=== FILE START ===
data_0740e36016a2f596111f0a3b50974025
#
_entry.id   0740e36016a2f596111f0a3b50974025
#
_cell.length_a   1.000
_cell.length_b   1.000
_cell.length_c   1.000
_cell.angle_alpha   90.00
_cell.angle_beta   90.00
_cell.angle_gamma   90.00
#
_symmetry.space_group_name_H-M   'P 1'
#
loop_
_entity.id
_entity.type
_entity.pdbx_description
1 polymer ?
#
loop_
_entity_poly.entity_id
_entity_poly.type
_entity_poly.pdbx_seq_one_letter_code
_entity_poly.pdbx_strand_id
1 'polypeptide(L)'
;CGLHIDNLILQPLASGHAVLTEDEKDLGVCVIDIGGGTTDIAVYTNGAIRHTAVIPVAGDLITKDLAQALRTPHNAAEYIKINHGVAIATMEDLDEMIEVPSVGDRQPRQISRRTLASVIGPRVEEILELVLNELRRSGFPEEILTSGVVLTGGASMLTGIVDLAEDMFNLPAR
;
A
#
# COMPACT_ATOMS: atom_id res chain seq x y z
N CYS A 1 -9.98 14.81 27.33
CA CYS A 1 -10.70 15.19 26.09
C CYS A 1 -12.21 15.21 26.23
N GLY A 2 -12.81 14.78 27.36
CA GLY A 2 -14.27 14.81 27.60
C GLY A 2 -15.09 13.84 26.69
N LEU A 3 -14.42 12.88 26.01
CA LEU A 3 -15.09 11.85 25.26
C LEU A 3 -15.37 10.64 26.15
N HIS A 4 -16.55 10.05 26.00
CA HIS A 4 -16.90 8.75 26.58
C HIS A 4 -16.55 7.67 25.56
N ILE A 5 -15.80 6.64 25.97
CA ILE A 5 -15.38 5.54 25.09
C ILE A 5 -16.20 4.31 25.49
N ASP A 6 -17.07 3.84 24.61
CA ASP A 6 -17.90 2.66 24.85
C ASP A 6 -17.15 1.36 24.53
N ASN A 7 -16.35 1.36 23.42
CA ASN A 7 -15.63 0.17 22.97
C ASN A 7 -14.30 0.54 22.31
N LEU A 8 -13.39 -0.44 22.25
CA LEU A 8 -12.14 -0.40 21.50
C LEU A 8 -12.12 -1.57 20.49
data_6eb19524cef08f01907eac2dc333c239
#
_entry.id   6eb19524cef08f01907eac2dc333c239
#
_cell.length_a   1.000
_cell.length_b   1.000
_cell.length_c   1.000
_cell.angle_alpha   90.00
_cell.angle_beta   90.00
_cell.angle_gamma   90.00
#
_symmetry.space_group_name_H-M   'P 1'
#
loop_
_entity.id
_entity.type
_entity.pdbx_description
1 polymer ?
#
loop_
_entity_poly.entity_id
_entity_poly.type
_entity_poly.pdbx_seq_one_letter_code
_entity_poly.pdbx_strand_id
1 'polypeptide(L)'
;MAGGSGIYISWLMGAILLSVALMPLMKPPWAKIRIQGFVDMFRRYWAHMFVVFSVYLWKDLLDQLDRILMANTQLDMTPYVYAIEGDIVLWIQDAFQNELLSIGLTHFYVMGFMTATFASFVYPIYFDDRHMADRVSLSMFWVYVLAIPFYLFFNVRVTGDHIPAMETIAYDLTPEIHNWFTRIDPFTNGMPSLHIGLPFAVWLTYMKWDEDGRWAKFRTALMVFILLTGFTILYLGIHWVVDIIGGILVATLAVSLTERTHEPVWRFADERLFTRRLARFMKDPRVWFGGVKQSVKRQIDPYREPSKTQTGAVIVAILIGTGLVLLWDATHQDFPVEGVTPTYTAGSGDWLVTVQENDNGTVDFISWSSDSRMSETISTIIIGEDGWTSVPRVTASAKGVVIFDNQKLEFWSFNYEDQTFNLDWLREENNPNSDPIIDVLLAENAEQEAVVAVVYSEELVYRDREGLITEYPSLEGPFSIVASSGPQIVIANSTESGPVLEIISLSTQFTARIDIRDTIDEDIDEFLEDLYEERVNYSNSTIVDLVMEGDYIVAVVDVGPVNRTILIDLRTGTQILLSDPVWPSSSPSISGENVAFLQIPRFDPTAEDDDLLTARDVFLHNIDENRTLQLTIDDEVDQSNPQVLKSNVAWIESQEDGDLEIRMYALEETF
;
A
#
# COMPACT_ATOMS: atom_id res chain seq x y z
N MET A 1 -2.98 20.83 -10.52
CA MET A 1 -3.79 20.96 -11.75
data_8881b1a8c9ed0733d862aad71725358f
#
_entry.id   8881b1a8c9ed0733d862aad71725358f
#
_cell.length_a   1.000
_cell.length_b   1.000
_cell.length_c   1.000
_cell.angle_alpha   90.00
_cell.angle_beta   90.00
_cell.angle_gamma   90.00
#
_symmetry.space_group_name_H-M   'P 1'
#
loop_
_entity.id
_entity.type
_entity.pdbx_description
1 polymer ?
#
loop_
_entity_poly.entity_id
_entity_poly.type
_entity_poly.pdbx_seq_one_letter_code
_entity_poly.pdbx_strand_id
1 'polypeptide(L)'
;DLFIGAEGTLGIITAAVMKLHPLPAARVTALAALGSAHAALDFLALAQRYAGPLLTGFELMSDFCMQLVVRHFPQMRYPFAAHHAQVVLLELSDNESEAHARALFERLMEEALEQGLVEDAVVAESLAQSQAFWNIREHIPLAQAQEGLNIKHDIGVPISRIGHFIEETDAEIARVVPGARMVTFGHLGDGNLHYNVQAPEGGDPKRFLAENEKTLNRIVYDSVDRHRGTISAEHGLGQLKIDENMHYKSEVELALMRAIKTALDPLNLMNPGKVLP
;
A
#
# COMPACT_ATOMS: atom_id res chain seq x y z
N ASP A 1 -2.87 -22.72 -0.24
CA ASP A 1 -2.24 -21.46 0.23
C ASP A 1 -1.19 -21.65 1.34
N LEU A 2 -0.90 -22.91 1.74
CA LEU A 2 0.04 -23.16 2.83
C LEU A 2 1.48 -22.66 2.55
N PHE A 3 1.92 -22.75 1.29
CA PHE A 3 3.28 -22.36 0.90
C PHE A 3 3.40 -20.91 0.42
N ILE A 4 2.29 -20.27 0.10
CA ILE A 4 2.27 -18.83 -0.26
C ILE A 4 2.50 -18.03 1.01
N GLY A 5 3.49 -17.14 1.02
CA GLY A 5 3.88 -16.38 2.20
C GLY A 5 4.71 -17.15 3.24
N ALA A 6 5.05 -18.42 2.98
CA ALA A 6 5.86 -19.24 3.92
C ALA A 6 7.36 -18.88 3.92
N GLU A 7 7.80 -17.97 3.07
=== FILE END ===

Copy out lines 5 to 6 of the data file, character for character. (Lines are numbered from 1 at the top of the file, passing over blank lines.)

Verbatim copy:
_cell.length_a   1.000
_cell.length_b   1.000